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So you've signed up to the Women in Finance Charter – what now?

Beth Fisher | 10:30 Friday 17th August 2018

In July, it was revealed that 272 companies had signed up to HM Treasury’s Women in Finance Charter, covering over 760,000 financial services employees in the UK.

The charter asks firms to commit to implement four industry actions to improve the gender balance at the top of their organisation and big names in finance, such as JP Morgan, Goldman Sachs International, Deutsche Bank AG, HSBC UK, Lloyds Banking Group, RBS, Santander UK and Thomson Reuters, are among the signatories.

The movement has also expanded to the specialist finance sector, where companies including Brightstar Financial, MT Finance, Zopa, Charter Court Financial Services, Shawbrook Bank, Starling Bank and Twenty7Tec, among others, have committed to the initiative.

In the charter’s first year, 28% of signatories had already met their targets for female representation in senior management, solidifying the power of the pledge.

What are companies seeing as a result of signing the charter and setting targets?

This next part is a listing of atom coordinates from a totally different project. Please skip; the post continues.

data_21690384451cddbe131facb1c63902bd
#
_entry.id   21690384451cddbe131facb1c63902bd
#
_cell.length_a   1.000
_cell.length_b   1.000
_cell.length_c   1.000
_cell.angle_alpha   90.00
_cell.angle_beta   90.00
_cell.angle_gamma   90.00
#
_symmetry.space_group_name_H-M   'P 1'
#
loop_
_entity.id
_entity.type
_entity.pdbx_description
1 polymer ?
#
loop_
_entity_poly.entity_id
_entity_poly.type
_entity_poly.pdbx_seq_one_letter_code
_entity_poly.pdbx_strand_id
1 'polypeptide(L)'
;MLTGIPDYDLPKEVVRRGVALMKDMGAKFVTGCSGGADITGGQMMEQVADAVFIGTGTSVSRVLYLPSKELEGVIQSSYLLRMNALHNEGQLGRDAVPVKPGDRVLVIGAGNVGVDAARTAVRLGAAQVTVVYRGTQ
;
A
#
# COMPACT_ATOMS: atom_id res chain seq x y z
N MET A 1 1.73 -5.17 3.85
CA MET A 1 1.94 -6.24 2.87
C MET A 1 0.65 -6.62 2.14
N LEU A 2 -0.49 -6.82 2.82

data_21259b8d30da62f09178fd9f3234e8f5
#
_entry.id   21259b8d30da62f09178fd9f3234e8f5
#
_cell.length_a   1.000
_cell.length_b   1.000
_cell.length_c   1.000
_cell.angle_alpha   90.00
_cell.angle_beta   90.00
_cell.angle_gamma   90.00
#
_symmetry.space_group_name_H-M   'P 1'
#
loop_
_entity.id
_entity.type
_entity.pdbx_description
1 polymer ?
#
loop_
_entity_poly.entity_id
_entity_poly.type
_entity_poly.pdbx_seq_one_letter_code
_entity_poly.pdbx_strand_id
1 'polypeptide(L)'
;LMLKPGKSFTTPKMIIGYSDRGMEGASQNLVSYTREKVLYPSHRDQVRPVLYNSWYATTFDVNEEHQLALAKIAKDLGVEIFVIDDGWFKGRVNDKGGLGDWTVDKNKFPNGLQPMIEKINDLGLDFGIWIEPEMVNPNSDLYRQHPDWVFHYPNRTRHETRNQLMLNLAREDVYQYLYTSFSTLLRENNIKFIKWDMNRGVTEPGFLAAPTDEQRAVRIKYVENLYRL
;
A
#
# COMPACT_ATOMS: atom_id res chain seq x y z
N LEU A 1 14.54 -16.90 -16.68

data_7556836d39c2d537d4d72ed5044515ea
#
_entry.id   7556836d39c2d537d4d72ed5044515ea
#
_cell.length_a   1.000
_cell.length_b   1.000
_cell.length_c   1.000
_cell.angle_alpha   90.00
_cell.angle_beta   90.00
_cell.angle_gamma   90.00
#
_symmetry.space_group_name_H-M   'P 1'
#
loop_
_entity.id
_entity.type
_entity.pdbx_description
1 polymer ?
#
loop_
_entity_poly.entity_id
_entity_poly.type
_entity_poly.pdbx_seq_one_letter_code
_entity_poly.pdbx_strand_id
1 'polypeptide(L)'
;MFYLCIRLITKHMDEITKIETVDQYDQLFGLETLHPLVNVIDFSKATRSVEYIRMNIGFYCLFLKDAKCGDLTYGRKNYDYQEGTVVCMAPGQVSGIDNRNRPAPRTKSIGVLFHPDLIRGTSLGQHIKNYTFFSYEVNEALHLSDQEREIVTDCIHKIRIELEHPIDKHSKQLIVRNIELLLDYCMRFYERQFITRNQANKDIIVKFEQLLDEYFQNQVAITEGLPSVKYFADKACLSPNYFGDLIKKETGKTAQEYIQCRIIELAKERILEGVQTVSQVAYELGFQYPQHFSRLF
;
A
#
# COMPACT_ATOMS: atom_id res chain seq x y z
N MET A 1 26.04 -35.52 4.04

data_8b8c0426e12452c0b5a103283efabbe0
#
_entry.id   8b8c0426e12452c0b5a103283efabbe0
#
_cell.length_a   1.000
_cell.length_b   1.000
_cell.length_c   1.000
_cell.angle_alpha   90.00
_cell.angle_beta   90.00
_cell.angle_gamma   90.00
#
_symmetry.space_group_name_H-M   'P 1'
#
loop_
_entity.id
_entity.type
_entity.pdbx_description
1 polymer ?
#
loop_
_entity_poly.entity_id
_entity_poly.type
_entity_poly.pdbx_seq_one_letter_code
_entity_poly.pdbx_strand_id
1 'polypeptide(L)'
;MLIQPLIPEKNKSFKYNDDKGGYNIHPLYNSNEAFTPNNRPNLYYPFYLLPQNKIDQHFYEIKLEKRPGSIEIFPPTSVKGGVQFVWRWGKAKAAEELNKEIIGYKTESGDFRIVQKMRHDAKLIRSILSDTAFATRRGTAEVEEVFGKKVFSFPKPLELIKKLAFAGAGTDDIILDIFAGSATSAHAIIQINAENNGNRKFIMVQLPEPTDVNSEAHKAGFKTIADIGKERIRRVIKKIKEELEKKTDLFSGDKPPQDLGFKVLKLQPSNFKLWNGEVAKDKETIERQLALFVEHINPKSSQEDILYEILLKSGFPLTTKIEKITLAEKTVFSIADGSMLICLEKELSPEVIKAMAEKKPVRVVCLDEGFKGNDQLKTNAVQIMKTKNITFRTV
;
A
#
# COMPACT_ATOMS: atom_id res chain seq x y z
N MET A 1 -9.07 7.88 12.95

Clare Jupp, director of people development at Brightstar Financial, said that signing the charter had “massively” affected the business and had supported and complemented its values of developing people and believing in partnership.

“We also feel that as one of the original signatories, and following the subsequent work that we have embarked upon to encourage others to follow suit, we have epitomised our mission statement of leading the way and shaping the future of UK specialist finance.”

Richard Woodman, chief financial officer at Paragon Banking Group, who is the senior executive responsible for gender diversity, said: “By signing up to this charter, it has let everyone – from our prospective and current employees to our customers and other businesses – understand that Paragon takes equality and gender diversity seriously and that we are taking action to drive change.”

Paragon has set, and made public, targets showing its intentions of addressing the issue and reducing barriers that prevent women from progressing their careers, including having a 35% female representation in senior management roles by January 2022, and aiming to ensure that half of people receiving management career development or leadership training are female.

Anne-Marie Lister, head of people experience at Atom bank – where 43% of its board is female – said that signing up to the charter had raised awareness externally across the sector and more broadly with employers.

“While Atom is conscious of the challenges, we’re not immune to them, and women in our business have taken an interest and want to get involved – as have the men.” 

John Goodall, CEO at Landbay, made an important point about companies needing to be realistic with their targets.